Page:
Decolonising EdTech: A resource list for tackling coloniality and digital neocolonialism in EdTech

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At EdTech Hub, we’ve been reflecting on how coloniality is embedded in the work we do: from the colonial roots of the international development sector, to colonial practices embedded in research methods, to “core-to-periphery” design and deployment of EdTech interventions. We’ve just begun this journey, but in trying to embody one of our EdTech Hub values of ‘fearless and humble learning,’ we wanted to think out loud with you. This is the first of a three-part, long-form series exploring what it means to strive toward ‘Decolonising EdTech’.

Special thanks to our @GlobalEdTechHub twitter followers who responded to our crowd-sourcing call for resources on Decolonising EdTech.

Photo credit: Shutterstock

What does Decolonising EdTech mean?

From recentering knowledge systems of indigenous peoples in Canada, to ‘Rhodes Must Fall’ student protests in South Africa, and ‘Why is my curriculum white?’ campaigns in the United Kingdom, ‘decolonising’ can mean a variety of things.  This is especially true when you take into account different people in different contexts who have had different experiences of colonialism and who continue to experience neo-colonialism in our day and age.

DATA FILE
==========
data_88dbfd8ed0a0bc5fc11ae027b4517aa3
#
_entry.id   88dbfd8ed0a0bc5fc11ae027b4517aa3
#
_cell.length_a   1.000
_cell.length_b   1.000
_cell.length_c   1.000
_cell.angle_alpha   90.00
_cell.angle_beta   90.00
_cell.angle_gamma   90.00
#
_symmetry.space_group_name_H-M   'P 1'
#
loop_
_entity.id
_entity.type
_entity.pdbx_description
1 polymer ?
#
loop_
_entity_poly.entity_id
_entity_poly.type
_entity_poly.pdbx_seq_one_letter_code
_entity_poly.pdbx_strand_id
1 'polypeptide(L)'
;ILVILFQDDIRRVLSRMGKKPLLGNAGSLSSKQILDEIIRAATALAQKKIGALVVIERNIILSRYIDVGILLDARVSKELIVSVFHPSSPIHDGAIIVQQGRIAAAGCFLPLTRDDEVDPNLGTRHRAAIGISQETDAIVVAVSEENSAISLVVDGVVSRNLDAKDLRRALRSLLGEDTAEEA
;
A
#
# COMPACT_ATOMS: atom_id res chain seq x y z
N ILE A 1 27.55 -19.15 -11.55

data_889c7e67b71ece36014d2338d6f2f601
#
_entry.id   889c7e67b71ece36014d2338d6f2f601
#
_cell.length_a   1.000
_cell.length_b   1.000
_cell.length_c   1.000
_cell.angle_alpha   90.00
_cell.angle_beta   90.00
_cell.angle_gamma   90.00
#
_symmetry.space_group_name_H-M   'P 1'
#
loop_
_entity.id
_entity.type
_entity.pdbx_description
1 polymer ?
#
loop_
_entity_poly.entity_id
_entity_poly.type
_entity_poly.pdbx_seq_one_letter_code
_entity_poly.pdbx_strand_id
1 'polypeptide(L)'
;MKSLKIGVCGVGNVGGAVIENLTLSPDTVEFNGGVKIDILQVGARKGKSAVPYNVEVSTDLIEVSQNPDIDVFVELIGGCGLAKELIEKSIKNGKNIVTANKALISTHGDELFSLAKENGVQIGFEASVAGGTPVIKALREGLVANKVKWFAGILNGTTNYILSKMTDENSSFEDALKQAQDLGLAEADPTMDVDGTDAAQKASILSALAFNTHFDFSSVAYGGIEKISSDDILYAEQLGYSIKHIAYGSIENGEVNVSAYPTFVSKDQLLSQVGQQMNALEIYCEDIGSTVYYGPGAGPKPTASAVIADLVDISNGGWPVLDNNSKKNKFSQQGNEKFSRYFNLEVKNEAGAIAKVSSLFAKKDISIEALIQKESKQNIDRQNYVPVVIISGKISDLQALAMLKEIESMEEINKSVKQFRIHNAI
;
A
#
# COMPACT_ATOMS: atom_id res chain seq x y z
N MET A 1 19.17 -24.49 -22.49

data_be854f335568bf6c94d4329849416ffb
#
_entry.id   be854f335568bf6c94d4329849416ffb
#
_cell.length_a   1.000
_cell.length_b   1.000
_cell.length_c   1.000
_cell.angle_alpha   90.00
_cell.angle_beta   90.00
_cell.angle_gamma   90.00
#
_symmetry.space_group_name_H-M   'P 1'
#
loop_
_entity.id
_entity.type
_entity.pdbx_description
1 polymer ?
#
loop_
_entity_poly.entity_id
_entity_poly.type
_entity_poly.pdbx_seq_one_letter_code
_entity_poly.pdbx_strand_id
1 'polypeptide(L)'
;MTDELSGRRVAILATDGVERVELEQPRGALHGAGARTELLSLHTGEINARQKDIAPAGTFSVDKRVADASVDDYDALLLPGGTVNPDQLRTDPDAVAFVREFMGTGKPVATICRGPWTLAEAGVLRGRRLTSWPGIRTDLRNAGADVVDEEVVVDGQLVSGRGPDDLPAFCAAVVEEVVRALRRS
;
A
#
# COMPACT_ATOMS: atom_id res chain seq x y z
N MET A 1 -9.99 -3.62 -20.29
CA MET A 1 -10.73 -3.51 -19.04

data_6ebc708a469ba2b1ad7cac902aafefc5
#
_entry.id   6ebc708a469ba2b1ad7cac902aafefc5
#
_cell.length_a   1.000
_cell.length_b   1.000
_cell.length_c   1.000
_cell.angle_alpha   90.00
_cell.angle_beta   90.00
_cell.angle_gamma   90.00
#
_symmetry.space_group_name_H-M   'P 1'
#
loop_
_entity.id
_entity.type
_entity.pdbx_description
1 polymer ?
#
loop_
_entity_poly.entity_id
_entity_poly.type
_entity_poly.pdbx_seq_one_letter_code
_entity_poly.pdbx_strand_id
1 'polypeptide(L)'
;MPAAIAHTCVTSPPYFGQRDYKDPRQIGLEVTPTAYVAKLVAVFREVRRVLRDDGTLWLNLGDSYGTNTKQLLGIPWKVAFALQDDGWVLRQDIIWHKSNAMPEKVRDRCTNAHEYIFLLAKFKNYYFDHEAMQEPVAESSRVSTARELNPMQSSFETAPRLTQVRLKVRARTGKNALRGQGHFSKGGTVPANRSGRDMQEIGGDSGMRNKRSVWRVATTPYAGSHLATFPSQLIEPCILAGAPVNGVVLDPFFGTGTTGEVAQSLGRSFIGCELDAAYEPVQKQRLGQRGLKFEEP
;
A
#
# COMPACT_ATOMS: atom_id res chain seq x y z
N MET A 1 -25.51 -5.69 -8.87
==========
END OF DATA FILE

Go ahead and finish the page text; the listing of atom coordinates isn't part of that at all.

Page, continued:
As a starting point, we’re using the term ‘coloniality’ coined by Anibal Quijano and further developed by Walter Mignolo and Nelson Maldonado-Torres in ‘On the Coloniality of Being, (2007)’:

“Coloniality is different from colonialism. Colonialism denotes a political and economic relation in which the sovereignty of a nation or a people rests on the power of another nation, which makes such a nation an empire. Coloniality, instead, refers to long-standing patterns of power that emerged as a result of colonialism, but that define culture, labour, intersubjectivity relations, and knowledge production well beyond the strict limits of colonial administrations. Thus, coloniality survives colonialism. It is maintained alive in books, in the criteria for academic performance, in cultural patterns, in common sense, in the self-image of peoples, in aspirations of self, and so many other aspects of our modern experience.” 

Decoloniality is then described by Nelson Maldonado-Torres in ‘Césaire’s Gift and the Decolonial Turn (2016)’, as “the dismantling of relations of power and conceptions of knowledge that foment the reproduction of racial, gender, and geo-political hierarchies that came into being or found new and more powerful forms of expression in the modern/colonial world.”